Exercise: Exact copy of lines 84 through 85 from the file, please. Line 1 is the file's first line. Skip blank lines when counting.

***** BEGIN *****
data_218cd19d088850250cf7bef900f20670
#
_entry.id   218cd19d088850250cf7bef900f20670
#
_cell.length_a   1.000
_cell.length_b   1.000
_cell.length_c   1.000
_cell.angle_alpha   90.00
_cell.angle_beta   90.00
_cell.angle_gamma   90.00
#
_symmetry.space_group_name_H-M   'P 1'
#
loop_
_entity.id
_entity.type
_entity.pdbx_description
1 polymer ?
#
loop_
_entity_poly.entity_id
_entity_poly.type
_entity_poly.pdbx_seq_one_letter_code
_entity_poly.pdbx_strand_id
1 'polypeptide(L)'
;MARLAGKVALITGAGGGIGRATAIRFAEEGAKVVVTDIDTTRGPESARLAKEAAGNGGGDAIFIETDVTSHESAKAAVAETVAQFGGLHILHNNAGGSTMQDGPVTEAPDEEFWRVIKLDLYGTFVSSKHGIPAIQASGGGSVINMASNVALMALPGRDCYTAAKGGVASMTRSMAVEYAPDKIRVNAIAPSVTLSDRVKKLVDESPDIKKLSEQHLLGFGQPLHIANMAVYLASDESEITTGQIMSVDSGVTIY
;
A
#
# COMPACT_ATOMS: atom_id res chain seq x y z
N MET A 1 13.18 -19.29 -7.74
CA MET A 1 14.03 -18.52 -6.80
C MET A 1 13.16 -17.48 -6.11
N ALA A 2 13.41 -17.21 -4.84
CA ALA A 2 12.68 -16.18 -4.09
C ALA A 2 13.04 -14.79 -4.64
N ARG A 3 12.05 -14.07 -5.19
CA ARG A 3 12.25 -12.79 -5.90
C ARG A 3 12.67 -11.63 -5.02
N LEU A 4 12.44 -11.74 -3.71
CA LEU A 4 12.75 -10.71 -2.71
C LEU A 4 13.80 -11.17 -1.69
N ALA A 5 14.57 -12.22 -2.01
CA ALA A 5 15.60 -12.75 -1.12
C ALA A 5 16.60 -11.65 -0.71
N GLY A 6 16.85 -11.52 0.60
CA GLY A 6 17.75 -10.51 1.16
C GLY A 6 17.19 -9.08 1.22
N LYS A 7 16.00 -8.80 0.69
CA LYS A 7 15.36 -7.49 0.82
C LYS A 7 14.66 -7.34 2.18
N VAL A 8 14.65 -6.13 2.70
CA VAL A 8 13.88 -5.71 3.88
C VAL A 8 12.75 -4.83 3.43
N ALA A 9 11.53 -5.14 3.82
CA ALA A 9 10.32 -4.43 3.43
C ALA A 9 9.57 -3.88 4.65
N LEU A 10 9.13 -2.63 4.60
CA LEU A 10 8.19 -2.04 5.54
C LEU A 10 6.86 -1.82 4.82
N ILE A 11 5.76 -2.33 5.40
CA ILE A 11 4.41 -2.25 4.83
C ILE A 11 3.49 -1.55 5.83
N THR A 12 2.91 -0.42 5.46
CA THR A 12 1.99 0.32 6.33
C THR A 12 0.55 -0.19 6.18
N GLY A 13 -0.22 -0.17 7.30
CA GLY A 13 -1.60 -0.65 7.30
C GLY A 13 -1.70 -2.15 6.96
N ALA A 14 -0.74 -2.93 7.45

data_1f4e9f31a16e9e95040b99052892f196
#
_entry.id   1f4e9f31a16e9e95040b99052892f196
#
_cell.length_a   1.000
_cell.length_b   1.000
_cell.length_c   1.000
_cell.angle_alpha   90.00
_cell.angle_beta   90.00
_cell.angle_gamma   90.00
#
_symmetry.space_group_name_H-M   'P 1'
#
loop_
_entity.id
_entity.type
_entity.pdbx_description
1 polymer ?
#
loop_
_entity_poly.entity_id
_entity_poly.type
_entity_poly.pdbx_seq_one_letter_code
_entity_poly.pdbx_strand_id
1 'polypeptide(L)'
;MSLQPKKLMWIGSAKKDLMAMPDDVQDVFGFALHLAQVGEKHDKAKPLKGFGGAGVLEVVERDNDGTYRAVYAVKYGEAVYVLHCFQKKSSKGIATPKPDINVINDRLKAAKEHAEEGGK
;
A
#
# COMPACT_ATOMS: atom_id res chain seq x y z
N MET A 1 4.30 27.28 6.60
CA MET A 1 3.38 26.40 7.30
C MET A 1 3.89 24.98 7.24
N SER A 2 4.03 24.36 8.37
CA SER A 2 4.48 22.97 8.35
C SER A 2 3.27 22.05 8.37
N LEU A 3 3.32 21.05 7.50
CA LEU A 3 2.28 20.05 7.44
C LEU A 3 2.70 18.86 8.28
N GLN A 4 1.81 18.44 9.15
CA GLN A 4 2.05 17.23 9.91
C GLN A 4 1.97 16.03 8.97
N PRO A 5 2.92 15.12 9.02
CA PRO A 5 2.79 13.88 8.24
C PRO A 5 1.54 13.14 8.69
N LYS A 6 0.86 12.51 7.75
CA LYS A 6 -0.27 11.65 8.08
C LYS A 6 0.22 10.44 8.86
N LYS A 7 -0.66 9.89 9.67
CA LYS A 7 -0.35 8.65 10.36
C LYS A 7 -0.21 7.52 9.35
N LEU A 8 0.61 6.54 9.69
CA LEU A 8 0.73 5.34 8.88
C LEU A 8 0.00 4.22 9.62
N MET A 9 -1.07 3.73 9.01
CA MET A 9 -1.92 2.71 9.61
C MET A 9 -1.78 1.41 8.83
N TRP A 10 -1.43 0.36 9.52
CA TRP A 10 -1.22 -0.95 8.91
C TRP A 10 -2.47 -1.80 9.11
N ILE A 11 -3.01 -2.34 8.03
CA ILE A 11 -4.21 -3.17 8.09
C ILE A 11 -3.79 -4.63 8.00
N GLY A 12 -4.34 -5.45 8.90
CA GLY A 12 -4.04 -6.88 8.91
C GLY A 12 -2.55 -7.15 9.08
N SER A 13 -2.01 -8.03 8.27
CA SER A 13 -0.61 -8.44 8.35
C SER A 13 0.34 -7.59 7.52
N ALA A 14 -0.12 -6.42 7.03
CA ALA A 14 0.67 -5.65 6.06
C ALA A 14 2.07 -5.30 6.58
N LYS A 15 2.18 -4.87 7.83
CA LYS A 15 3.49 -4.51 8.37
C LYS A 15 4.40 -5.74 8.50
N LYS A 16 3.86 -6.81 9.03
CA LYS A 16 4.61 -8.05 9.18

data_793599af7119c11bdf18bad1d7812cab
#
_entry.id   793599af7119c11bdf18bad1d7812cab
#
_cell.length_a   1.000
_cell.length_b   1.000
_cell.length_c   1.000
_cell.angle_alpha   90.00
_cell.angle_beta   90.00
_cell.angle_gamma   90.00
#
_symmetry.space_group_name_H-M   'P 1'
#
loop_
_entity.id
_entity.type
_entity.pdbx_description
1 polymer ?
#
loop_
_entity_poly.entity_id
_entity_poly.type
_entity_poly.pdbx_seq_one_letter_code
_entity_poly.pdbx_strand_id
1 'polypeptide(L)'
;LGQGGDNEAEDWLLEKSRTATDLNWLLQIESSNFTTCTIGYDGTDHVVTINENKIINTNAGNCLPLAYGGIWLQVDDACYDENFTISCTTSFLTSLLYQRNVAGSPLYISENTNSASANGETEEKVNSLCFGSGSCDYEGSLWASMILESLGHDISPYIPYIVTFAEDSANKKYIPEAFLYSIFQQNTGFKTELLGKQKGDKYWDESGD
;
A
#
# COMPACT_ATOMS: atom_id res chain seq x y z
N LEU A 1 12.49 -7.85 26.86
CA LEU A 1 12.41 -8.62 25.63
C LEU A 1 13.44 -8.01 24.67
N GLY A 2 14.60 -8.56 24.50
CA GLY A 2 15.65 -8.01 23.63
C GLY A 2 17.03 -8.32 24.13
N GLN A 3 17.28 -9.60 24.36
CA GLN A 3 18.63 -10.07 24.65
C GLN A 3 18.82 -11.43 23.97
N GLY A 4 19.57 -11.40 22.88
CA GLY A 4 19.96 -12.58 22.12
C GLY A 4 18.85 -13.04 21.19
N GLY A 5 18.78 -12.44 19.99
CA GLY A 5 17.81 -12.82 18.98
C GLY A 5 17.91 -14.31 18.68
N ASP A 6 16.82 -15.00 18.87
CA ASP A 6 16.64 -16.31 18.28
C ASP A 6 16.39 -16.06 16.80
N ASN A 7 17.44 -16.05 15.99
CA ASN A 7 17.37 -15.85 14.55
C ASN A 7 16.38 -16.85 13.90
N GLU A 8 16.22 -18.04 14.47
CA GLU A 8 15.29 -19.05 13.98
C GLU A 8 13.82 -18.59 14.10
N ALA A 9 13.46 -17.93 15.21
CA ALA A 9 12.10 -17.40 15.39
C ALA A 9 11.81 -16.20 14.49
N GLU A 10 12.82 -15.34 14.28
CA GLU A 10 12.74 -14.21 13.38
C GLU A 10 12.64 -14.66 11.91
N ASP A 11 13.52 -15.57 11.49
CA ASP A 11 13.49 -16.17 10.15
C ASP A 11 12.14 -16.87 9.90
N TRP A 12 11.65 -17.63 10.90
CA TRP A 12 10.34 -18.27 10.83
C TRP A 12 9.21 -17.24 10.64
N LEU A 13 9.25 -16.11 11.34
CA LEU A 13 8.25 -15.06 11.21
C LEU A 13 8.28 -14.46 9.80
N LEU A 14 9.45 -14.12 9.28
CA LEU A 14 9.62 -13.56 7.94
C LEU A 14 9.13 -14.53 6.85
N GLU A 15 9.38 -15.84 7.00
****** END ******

loop_
_entity.id